Relations between plasma oxytocin and cortisol: The stress buffering role of social support
Neurobiology of Stress , Volume 3 p. 52- 60
Stress responses in humans can be attenuated by exogenous oxytocin administration, and these stress-buffering properties may be moderated by social factors. Yet, the influence of acute stressors on circulating endogenous oxytocin levels have been inconsistent, and limited information is available concerning the influence of social support in moderating this relationship. In the current investigation, undergraduate women (N = 67) were assessed in the Trier Social Stress Test (TSST) with either social support available from a close female friend or no social support being available. An additional set of women served as controls. The TSST elicited marked elevations of state anxiety and negative emotions, which were largely attenuated among women who received social support. Furthermore, baseline oxytocin levels were inversely related to women's general feelings of distrust, as well as basal plasma cortisol levels. Despite these associations, oxytocin levels were unaffected by the TSST, and this was the case irrespective of oral contraceptive use or estrogen levels. In contrast, plasma cortisol elevations were elicited by the psychosocial stressor, but only in women using oral contraceptives, an effect that was prevented when social support was available. Taken together, these data provisionally suggest that changes in plasma oxytocin might not accompany the stress attenuating effects of social support on cortisol levels. Moreover, as plasma oxytocin might not reliably reflect brain oxytocin levels, the linkage between oxytocin and prosocial behaviors remains tenuous.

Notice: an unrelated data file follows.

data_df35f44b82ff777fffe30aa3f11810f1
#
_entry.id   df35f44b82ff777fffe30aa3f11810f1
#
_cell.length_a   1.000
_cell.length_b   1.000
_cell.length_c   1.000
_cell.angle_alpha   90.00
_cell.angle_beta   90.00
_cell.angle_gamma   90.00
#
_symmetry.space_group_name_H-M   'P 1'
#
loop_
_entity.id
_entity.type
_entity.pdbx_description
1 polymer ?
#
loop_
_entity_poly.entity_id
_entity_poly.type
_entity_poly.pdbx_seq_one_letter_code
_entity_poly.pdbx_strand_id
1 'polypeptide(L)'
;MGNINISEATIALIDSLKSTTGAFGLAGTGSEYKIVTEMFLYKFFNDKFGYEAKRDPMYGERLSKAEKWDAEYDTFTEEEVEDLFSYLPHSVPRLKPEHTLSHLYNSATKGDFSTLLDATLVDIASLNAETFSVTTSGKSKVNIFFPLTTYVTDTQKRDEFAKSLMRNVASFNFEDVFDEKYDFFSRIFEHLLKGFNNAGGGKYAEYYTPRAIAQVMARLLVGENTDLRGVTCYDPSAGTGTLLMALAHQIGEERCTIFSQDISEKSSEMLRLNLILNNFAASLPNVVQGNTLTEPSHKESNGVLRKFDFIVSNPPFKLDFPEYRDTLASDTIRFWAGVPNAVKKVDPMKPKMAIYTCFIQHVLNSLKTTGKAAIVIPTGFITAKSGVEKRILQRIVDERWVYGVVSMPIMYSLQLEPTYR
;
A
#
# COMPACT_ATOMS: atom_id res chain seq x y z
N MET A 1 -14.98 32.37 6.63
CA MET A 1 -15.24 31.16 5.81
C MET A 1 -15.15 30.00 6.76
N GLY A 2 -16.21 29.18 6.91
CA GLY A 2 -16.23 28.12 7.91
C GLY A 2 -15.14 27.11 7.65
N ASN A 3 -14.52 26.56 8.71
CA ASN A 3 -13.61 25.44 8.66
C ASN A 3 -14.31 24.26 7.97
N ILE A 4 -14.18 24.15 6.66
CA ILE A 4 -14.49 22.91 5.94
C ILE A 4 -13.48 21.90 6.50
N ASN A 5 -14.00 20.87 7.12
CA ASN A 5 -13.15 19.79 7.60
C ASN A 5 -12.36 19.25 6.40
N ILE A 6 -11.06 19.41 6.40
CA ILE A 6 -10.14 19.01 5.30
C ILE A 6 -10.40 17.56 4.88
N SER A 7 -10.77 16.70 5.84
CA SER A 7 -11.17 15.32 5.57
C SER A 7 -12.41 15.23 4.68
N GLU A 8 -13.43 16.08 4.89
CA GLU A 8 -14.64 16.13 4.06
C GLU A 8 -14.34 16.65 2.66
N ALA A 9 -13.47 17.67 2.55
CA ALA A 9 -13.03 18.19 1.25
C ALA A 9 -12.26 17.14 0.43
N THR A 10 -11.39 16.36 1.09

|Cortisol, Distrust, Oxytocin, Social support, Stress|
|Neurobiology of Stress|
|Organisation||Department of Neuroscience|
McQuaid, R.J. (Robyn J.), McInnis, O.A. (Opal A.), Paric, A. (Angela), Al-Yawer, F. (Faisal), Matheson, K, & Anisman, H. (2016). Relations between plasma oxytocin and cortisol: The stress buffering role of social support. Neurobiology of Stress, 3, 52–60. doi:10.1016/j.ynstr.2016.01.001